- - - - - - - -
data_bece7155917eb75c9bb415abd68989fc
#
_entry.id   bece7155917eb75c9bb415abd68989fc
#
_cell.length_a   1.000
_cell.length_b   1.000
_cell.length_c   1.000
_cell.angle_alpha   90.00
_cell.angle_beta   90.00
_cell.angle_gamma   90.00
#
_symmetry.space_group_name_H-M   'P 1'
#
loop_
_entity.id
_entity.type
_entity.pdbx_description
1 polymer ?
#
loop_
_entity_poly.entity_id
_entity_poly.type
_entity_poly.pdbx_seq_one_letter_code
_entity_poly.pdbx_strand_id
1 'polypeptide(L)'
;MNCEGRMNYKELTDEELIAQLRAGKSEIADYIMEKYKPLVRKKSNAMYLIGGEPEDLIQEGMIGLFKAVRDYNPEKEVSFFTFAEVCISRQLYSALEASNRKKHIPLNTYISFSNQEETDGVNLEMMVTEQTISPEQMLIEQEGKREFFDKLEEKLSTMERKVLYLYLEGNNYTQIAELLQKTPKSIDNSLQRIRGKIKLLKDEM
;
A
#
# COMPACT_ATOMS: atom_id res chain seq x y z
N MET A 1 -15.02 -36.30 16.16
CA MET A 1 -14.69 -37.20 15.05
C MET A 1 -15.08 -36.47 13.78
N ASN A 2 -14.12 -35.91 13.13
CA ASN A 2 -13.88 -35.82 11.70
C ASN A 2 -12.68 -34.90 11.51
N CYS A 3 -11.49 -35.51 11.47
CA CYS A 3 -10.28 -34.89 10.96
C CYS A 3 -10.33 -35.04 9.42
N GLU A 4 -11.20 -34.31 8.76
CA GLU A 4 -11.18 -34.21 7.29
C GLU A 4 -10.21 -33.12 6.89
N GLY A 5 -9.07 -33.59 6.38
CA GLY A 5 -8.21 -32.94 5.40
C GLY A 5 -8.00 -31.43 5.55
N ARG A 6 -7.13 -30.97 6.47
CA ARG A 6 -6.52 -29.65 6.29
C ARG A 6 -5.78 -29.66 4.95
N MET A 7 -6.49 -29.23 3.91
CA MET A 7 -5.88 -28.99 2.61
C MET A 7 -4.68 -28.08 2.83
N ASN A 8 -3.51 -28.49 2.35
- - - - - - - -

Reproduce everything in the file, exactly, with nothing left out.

data_bece7155917eb75c9bb415abd68989fc
#
_entry.id   bece7155917eb75c9bb415abd68989fc
#
_cell.length_a   1.000
_cell.length_b   1.000
_cell.length_c   1.000
_cell.angle_alpha   90.00
_cell.angle_beta   90.00
_cell.angle_gamma   90.00
#
_symmetry.space_group_name_H-M   'P 1'
#
loop_
_entity.id
_entity.type
_entity.pdbx_description
1 polymer ?
#
loop_
_entity_poly.entity_id
_entity_poly.type
_entity_poly.pdbx_seq_one_letter_code
_entity_poly.pdbx_strand_id
1 'polypeptide(L)'
;MNCEGRMNYKELTDEELIAQLRAGKSEIADYIMEKYKPLVRKKSNAMYLIGGEPEDLIQEGMIGLFKAVRDYNPEKEVSFFTFAEVCISRQLYSALEASNRKKHIPLNTYISFSNQEETDGVNLEMMVTEQTISPEQMLIEQEGKREFFDKLEEKLSTMERKVLYLYLEGNNYTQIAELLQKTPKSIDNSLQRIRGKIKLLKDEM
;
A
#
# COMPACT_ATOMS: atom_id res chain seq x y z
N MET A 1 -15.02 -36.30 16.16
CA MET A 1 -14.69 -37.20 15.05
C MET A 1 -15.08 -36.47 13.78
N ASN A 2 -14.12 -35.91 13.13
CA ASN A 2 -13.88 -35.82 11.70
C ASN A 2 -12.68 -34.90 11.51
N CYS A 3 -11.49 -35.51 11.47
CA CYS A 3 -10.28 -34.89 10.96
C CYS A 3 -10.33 -35.04 9.42
N GLU A 4 -11.20 -34.31 8.76
CA GLU A 4 -11.18 -34.21 7.29
C GLU A 4 -10.21 -33.12 6.89
N GLY A 5 -9.07 -33.59 6.38
CA GLY A 5 -8.21 -32.94 5.40
C GLY A 5 -8.00 -31.43 5.55
N ARG A 6 -7.13 -30.97 6.47
CA ARG A 6 -6.52 -29.65 6.29
C ARG A 6 -5.78 -29.66 4.95
N MET A 7 -6.49 -29.23 3.91
CA MET A 7 -5.88 -28.99 2.61
C MET A 7 -4.68 -28.08 2.83
N ASN A 8 -3.51 -28.49 2.35